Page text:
Nico Jesse Oranje Nassau Mijnen Thijsen Company Photography

Oranje Nassau Mijnen. [With introductory text. Photography, layout Nico Jesse. Illustrations Gerard Douwe].
Heerlen / 1953 / 146 p. / spiral bound in cassette / 26x28cm / 163 b&w photographs / bedrijfsreportage / beeldverhaal over 'een-dag-uit-het-leven-van' een mijnwerker parallel aan een bedrijfsreportage. - Ill. ( color / vignet en initialen). / NN / Firmenschrift, Festschrift / Photographie - Monographie - Auftragsphotographie, commissioned photography - Nederland, Niederlande - 20. Jahrh. / Printed by Th. van Rossum, Utrecht (boekdruk). - Opdrachtgever: NV Maatschappij tot Exploitatie van Limburgsche Steenkolenmijnen genaamd Oranje Nassau Mijnen (60-jarig bestaan). - Beeldverhaal. In een als vroom te typeren beeldtaal staat de gemeenschapszin centraal. De oplage bedroeg 3535 exemplaren, uitgebracht in verschillende buitenlandse edities. Een 'werkalbum' van Oranje Nassau Mijnen berust in de bibliofiele collectie van het Nederlands Fotoarchief (nfa) in Rotterdam. De band is gevat in een kartonnen cassette. De tekst is gezet uit De Roos Romein.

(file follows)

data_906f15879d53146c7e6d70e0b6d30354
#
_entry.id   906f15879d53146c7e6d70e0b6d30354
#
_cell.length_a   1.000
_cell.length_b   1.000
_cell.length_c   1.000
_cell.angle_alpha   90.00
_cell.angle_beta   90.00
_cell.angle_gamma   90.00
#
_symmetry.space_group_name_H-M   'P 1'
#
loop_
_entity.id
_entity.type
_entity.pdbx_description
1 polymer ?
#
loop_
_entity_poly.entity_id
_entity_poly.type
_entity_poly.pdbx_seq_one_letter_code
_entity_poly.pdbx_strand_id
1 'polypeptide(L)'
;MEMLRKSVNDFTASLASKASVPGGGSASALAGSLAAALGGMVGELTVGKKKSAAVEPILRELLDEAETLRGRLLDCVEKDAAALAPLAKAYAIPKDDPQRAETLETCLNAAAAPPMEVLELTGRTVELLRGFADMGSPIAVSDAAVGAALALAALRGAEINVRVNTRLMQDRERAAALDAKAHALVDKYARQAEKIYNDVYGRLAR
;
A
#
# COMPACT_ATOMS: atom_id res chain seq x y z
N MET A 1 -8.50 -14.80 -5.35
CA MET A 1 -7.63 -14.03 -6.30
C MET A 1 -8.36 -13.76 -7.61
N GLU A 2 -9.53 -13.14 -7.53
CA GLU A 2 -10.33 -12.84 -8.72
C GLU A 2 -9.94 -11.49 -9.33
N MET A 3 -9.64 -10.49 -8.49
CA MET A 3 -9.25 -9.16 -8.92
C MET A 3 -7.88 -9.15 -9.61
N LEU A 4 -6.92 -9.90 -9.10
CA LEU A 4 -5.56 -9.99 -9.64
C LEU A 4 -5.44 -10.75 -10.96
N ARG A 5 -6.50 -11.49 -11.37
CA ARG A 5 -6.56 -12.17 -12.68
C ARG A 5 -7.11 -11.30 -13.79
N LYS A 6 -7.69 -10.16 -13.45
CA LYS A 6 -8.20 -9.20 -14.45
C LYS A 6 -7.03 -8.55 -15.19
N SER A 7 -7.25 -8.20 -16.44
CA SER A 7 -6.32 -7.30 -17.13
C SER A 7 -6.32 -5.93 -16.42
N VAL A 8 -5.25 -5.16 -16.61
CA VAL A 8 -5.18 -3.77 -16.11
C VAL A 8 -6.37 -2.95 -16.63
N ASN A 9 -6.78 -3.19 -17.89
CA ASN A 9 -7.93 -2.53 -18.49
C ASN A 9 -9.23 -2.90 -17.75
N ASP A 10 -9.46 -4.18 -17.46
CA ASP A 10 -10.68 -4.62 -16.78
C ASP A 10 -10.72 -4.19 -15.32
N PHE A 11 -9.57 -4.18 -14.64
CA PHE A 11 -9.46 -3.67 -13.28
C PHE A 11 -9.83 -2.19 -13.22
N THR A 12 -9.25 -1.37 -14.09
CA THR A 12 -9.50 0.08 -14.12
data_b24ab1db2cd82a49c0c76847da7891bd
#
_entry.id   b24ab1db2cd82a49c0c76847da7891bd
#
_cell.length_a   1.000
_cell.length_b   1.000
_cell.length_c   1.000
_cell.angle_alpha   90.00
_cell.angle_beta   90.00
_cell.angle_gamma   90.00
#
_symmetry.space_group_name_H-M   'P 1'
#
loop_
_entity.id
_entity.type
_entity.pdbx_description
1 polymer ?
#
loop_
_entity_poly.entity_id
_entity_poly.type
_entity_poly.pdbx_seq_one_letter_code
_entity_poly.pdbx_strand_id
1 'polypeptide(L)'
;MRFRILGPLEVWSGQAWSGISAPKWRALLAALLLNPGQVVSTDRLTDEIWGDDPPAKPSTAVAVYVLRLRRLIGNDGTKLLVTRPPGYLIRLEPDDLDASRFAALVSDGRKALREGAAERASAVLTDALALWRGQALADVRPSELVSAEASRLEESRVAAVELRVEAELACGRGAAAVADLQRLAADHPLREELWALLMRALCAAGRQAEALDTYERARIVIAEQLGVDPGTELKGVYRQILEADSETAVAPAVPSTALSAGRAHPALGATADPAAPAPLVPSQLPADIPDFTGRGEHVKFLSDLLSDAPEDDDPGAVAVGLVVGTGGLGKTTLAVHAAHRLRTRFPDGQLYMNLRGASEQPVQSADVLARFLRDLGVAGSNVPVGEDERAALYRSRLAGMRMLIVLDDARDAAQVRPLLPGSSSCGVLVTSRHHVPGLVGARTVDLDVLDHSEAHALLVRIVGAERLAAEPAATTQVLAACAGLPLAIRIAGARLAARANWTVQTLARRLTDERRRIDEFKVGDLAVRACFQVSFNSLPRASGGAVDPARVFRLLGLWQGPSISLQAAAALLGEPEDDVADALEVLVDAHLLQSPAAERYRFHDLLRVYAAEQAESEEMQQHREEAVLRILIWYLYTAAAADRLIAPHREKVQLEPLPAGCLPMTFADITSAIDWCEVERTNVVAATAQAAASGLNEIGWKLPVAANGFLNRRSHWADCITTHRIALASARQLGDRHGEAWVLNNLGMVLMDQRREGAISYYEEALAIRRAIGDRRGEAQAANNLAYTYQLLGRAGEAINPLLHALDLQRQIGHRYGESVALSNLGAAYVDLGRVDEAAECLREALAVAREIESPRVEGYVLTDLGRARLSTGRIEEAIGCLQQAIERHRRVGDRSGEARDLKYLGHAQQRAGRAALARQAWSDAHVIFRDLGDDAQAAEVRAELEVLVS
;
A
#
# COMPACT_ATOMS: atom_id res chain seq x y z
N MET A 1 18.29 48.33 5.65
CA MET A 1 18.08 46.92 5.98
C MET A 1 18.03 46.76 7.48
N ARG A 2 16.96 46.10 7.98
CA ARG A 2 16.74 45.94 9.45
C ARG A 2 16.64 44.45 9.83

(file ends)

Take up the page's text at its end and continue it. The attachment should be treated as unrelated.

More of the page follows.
zaterdag 3 maart 2007

Bart Sorgedrager Mensenstroom & Kernenergiecentrale Dodewaard

Mensenstroom - herinnering aan de Kernenergiecentrale Dodewaard

idee en concept Bart Sogedrager, Wouter Botman
fotografie Bart Sorgedrager
inleiding Wim Wennekes
begeleiding GKN (Jan Hoekstra, Els de Haas, Anne-Marie Peters-van der Linden), Sep (Frits Bos)
medewerking Herman Evers, Noudi Sponhoff
ontwerp en productie Vormgeversassociatie (Wouter Botman, Jenny van Driel)
tekeningen (uitz. p. 100) Vormgeversassociatie (Jenny van Driel)
lithografie Talens tekst & beeld
druk en afwerking Veenman Drukkers
oplage 1000 exemplaren

Bart Sorgedrager
In 1959 geboren in Terborg. Opgeleid aan de Rietveld Academie in Amsterdam en Parsons School of Design in New York. Werk als documentair fotograaf. Het liefst ziet hij zijn projecten gepubliceerd in boekvorm. Maakte onder meer de boeken ‘Goed Wonen in Nieuw West’ (samen met Jan Versnel), ‘Het laatste jaar van de veren over de Westerschelde’ en boeken over Ajax, de Nederlandse landbouwkolonies in Brazilië, het laatste jaar van de kerncentrale in Dodewaard, de architectuur van de Koude Oorlog, het Olympisch Stadion in Amsterdam, de Vinex-wijk Leidsche Rijn en over de Kruitfabriek in Muiden.

vrijdag 2 maart 2007

Cas Oorthuys & Dick Elffers Rotterdam Dynamic city a symphony of Photography & Typography

Rotterdam dynamische stad :

Oorthuys, Cas (1908 - 1975)

Working period 1938-1975